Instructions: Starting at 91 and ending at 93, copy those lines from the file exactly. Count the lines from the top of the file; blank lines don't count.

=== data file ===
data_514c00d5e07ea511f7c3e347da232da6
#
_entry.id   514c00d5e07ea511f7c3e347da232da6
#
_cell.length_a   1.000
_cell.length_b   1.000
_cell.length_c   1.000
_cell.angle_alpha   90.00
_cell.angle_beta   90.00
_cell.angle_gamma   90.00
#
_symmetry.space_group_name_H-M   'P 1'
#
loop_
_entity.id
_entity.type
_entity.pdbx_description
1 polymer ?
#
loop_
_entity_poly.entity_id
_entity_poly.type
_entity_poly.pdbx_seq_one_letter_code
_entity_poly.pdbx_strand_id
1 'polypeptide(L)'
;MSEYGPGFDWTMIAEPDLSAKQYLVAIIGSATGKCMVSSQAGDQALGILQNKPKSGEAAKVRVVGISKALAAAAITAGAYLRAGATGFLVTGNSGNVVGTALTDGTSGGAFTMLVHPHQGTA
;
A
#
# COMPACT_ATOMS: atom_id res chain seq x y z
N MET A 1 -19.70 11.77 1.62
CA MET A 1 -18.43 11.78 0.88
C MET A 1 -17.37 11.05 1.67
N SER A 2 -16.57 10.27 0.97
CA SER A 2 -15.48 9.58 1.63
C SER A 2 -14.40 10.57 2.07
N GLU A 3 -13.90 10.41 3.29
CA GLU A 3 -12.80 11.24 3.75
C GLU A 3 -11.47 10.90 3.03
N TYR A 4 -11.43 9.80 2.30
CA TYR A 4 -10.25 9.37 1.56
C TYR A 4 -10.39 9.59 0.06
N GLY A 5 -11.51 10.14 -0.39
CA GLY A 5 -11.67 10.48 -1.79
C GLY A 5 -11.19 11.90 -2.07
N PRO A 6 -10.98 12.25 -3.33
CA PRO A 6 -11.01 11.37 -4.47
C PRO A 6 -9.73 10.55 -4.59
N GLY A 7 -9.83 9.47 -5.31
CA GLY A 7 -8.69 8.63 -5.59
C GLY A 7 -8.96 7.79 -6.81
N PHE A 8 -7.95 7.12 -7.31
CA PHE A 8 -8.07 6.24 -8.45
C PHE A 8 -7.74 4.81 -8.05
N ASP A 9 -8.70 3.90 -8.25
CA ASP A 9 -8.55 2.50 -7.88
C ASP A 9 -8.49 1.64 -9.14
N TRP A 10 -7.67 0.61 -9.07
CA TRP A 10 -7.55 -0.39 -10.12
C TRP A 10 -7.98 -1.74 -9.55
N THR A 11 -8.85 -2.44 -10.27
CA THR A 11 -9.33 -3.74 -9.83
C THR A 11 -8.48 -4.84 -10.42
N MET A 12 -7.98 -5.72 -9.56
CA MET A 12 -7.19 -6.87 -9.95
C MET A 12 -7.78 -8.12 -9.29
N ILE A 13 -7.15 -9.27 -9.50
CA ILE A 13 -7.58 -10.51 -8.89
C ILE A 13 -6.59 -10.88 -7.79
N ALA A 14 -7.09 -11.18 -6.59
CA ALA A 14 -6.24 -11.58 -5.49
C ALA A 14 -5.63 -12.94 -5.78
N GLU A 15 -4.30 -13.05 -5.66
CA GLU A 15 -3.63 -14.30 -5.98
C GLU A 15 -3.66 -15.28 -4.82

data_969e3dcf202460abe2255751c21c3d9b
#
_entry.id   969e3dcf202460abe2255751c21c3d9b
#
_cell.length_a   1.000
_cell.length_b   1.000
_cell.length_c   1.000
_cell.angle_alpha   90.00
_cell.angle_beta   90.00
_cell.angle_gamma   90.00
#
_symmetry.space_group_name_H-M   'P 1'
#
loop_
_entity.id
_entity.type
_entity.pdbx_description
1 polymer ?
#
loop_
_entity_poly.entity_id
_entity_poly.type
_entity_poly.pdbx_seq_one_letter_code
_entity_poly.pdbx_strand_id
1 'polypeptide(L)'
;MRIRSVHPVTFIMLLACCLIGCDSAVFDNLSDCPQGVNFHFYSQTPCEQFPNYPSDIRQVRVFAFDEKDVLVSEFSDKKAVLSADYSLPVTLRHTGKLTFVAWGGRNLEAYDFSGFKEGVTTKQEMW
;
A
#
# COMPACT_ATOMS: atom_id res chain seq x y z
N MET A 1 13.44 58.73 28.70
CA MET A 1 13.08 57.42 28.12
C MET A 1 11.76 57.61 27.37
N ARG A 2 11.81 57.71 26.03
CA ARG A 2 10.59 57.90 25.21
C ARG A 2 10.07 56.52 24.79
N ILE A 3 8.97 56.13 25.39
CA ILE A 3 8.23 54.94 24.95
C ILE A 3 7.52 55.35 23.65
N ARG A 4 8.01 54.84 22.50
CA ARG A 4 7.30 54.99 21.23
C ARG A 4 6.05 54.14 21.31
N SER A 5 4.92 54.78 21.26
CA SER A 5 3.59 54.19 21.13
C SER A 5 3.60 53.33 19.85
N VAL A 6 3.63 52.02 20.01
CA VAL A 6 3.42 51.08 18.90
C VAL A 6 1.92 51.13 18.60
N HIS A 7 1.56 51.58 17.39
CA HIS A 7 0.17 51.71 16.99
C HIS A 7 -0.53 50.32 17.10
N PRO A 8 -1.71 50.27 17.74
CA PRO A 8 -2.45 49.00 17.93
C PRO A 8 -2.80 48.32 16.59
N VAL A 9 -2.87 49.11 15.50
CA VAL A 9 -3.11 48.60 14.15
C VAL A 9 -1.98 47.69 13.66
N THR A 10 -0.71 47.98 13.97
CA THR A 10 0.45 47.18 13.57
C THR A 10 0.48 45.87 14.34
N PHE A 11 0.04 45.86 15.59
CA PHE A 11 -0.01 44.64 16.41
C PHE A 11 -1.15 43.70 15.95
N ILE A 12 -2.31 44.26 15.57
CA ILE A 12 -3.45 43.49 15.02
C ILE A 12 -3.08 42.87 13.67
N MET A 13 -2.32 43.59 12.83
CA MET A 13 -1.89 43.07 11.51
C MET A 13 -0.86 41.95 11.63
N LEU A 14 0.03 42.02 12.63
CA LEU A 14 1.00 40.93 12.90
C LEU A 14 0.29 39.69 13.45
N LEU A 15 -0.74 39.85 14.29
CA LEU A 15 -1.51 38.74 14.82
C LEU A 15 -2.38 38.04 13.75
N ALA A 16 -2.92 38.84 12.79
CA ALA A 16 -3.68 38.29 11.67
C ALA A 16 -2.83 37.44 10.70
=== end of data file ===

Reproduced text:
_entity.type
_entity.pdbx_description
1 polymer ?